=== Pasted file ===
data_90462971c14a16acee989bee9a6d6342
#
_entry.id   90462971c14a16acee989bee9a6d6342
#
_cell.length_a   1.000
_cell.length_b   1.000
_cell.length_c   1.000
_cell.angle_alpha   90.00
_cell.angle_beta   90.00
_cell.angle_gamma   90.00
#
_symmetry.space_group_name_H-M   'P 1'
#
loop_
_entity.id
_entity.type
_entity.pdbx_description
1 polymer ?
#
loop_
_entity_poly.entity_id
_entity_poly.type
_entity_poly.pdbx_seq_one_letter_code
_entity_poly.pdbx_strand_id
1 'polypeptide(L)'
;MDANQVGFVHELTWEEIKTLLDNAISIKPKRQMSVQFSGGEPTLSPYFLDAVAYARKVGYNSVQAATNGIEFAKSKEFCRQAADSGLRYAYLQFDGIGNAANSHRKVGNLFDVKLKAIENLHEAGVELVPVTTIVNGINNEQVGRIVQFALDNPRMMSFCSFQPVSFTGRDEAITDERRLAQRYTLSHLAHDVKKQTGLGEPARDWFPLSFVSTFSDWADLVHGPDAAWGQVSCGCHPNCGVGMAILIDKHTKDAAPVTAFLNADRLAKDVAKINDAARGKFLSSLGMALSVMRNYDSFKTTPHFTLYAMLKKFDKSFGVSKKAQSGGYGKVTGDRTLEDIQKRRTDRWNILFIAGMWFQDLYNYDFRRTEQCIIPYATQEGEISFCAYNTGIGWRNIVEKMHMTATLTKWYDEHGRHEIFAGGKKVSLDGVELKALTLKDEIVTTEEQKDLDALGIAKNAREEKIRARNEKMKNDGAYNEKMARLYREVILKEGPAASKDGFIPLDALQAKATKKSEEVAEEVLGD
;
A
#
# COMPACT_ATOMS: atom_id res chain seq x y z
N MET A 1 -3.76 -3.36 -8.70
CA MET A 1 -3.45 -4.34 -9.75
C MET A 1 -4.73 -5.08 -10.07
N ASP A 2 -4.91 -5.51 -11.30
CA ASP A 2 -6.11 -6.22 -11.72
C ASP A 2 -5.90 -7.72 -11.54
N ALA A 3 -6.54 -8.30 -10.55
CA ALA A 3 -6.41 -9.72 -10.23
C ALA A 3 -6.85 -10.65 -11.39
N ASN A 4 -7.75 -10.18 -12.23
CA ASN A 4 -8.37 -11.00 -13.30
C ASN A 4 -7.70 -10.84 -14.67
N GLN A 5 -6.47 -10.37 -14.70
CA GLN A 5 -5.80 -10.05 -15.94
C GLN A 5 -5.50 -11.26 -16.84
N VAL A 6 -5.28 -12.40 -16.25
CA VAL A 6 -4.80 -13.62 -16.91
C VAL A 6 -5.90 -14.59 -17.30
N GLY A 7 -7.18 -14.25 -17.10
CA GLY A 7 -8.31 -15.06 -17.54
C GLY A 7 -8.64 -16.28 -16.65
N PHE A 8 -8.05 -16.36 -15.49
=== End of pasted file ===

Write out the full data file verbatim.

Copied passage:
data_90462971c14a16acee989bee9a6d6342
#
_entry.id   90462971c14a16acee989bee9a6d6342
#
_cell.length_a   1.000
_cell.length_b   1.000
_cell.length_c   1.000
_cell.angle_alpha   90.00
_cell.angle_beta   90.00
_cell.angle_gamma   90.00
#
_symmetry.space_group_name_H-M   'P 1'
#
loop_
_entity.id
_entity.type
_entity.pdbx_description
1 polymer ?
#
loop_
_entity_poly.entity_id
_entity_poly.type
_entity_poly.pdbx_seq_one_letter_code
_entity_poly.pdbx_strand_id
1 'polypeptide(L)'
;MDANQVGFVHELTWEEIKTLLDNAISIKPKRQMSVQFSGGEPTLSPYFLDAVAYARKVGYNSVQAATNGIEFAKSKEFCRQAADSGLRYAYLQFDGIGNAANSHRKVGNLFDVKLKAIENLHEAGVELVPVTTIVNGINNEQVGRIVQFALDNPRMMSFCSFQPVSFTGRDEAITDERRLAQRYTLSHLAHDVKKQTGLGEPARDWFPLSFVSTFSDWADLVHGPDAAWGQVSCGCHPNCGVGMAILIDKHTKDAAPVTAFLNADRLAKDVAKINDAARGKFLSSLGMALSVMRNYDSFKTTPHFTLYAMLKKFDKSFGVSKKAQSGGYGKVTGDRTLEDIQKRRTDRWNILFIAGMWFQDLYNYDFRRTEQCIIPYATQEGEISFCAYNTGIGWRNIVEKMHMTATLTKWYDEHGRHEIFAGGKKVSLDGVELKALTLKDEIVTTEEQKDLDALGIAKNAREEKIRARNEKMKNDGAYNEKMARLYREVILKEGPAASKDGFIPLDALQAKATKKSEEVAEEVLGD
;
A
#
# COMPACT_ATOMS: atom_id res chain seq x y z
N MET A 1 -3.76 -3.36 -8.70
CA MET A 1 -3.45 -4.34 -9.75
C MET A 1 -4.73 -5.08 -10.07
N ASP A 2 -4.91 -5.51 -11.30
CA ASP A 2 -6.11 -6.22 -11.72
C ASP A 2 -5.90 -7.72 -11.54
N ALA A 3 -6.54 -8.30 -10.55
CA ALA A 3 -6.41 -9.72 -10.23
C ALA A 3 -6.85 -10.65 -11.39
N ASN A 4 -7.75 -10.18 -12.23
CA ASN A 4 -8.37 -11.00 -13.30
C ASN A 4 -7.70 -10.84 -14.67
N GLN A 5 -6.47 -10.37 -14.70
CA GLN A 5 -5.80 -10.05 -15.94
C GLN A 5 -5.50 -11.26 -16.84
N VAL A 6 -5.28 -12.40 -16.25
CA VAL A 6 -4.80 -13.62 -16.91
C VAL A 6 -5.90 -14.59 -17.30
N GLY A 7 -7.18 -14.25 -17.10
CA GLY A 7 -8.31 -15.06 -17.54
C GLY A 7 -8.64 -16.28 -16.65
N PHE A 8 -8.05 -16.36 -15.49